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LETTER TO MARIA GISBORNE.

Lzczoax, July 1, 1823. Taz spider spreads her webs, whether she be In poet's towe, celiar, or barn, or tree; The sikworn in the dark green mulberry leaves His winding sheet and cradle ever weaves; So I, a thing whom moralists call worm, Sit spinning still round this decaying form, From the fine threads of rare and subtle thought — Xo net of words in garish colours wrought To catch the idle buzzers of the dayBut a soft cell, where when that fades away, Memory may clothe in wings my living name And feed it with the asphodels of fame, Which in those hearts which must remember me Grow, making love an immortality.

Whoever should behold me now, I wist,
Would think I were a mighty mechanist,
Bent with sublime Archimedean art
To breathe a soul into the iron heart
Of some machine portentous, or strange gin,
Which by the force of figured spells might win
Its way over the sea, and sport therein;

For round the walls are hung dread engines, such
As Vulcan never wrought for Jove to clutch
Ixion or the Titan :- or the quick
Wit of that man of God, St. Dominic,
To convince Atheist, Turk or Heretic,
Or those in philanthropic council met,
Who thought to pay some interest for the debt
They owed to Jesus Christ for their salvation,
By giving a faint foretaste of damnation
To Shakespeare, Sidney, Spenser and the rest
Who made our land an island of the blest,
When lamp-like Spain, who now relumes her fire
On Freedom's hearth, grew dim with Empire : -
With thumbscrews, wheels, with tooth and spike and

jag,
Which fishers found under the utmost crag
Of Cornwall and the storm-encompassed isles,
Where to the sky the rude sea rarely smiles
Unless in treacherous wrath, as on the morn
When the exulting elements in scorn
Satiated with destroyed destruction, lay
Sleeping in beauty on their mangled prey,
As panthers sleep;- and other strange and dread
Magical forms the brick floor overspread
Proteus transformed to metal did not make
More figures, or more strange ; nor did he take

Such shapes of unintelligible brass,
Or heap hírnself in such a horrid mass
Of tin and iron not to be understood;
And forms of unimaginable wood,
To puzzle Tubal Cain and all his brood:
Great screws, and cones, and wheels, and grooved

blocks,
The elements of what will stand the shocks
Of wave and wind and time.- Upon the table
More knacks and quips there be than I am able
To catalogize in this verse of mine :-
A pretty bowl of wood - not full of wine,
But quicksilver; that dew which the gnomes drink
When at their subterranean toil they swink,
Pledging the demons of the earthquake, who
Reply to them in lava - cry halloo !
And call out to the cities o'er their head, -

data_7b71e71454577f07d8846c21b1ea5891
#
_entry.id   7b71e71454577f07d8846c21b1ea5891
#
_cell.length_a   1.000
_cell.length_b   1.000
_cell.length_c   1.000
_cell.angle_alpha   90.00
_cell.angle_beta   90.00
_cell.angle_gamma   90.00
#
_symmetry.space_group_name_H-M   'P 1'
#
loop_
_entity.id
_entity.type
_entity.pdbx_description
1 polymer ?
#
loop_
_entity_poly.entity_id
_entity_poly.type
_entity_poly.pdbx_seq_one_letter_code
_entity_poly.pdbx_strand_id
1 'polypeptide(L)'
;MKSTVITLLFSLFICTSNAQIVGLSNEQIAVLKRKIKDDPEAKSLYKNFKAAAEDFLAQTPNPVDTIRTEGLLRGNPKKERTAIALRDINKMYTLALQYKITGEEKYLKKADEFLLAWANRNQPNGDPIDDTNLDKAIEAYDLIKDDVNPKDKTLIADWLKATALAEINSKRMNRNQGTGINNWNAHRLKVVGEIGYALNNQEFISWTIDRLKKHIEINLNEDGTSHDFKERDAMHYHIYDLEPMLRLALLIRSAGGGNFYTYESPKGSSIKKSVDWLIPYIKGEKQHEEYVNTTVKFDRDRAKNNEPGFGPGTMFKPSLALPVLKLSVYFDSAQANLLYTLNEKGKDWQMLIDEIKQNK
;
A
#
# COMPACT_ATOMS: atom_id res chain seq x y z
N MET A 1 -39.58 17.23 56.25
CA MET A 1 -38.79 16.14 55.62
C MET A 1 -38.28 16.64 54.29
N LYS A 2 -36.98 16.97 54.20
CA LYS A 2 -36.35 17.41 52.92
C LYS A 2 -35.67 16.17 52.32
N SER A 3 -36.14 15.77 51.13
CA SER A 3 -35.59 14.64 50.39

Roofs, towers and shrines, the dying and the dead,
Crash through the chinks of earth and then all quafi
Another rouse, and hold their sides and laugh.
This quicksilver no gnome has drunk -- within
The walnut bowl it lies, veined and thin,
In colour like the wake of light that stains
The Tuscan deep, when from the moist moon rains
The inmost shower of it's white fire — the breeze
Is still — blue heaven smiles over the pale seas.

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And in this bowl of quicksilver - for I
Yield to the impulse of an infancy
Outlasting manhood — I have made to float
A rude idealism of a paper boat :
A hollow screw with cogs — Henry will know
The thing I mean and laugh at me, - if so
He fears not I should do more mischief. Next
Lie bills and calculations much perplext,
With steam-boats, frigates, and machinery quaint
Traced over them in blue and yellow paint.
Then comes a range of mathematical
Instruments, for plans nautical and statical ;
A heap of rosin, a queer broken glass
With ink in it; a china cup that was
What it will never be again, I think,
A thing from which sweet lips were wont to drink
The liquor doctors rail at and which I
Will quaff in spite of them — and when we die
We'll toss up who died first of drinking tea,
And cry out, - heads or tails? where'er we be.
Near that a dusty paint box, some odd hooks,
A half-burnt match, an ivory block, three books,
Where conic sections, spherics, logarithms,
To great Laplace, from Saunderson and Sims,
Lie heaped in their harmonious disarray
Of figures, — disentangle them who may.

Upon my cheek — and how we often made
Feasts for each other, where good will outweighed
The frugal luxury of our country cheer,
As well it might, were it less firm and clear
Than ours must ever be ;— and how we spun
A shroud of talk to hide us from the sun
Of this familiar life, which seems to be
But is not, - or is but quaint mockery
Of all we would believe, and sadly blame
The jarring and inexplicable frame
Of this wrong world :--and then anatomize
The purposes and thoughts of men whose eyes
Were closed in distant years; -- or widely guess
The issue of the earth's great business,
When we shall be as we no longer are
Like babbling gossips safe, who hear the war
Of winds, and sigh, but tremble not; - or how
You listened to some interrupted flow
Of visionary rhyme, --in joy and pain
Struck from the inmost fountains of my brain,
With little skill perhaps ; -- or how we sought
Those deepest wells of passion or of thought
Wrought by wise poets in the waste of years,
Staining their sacred waters with our tears ;
Quenching a thirst ever to be renewed !
ür how I, wisest lady! then indued

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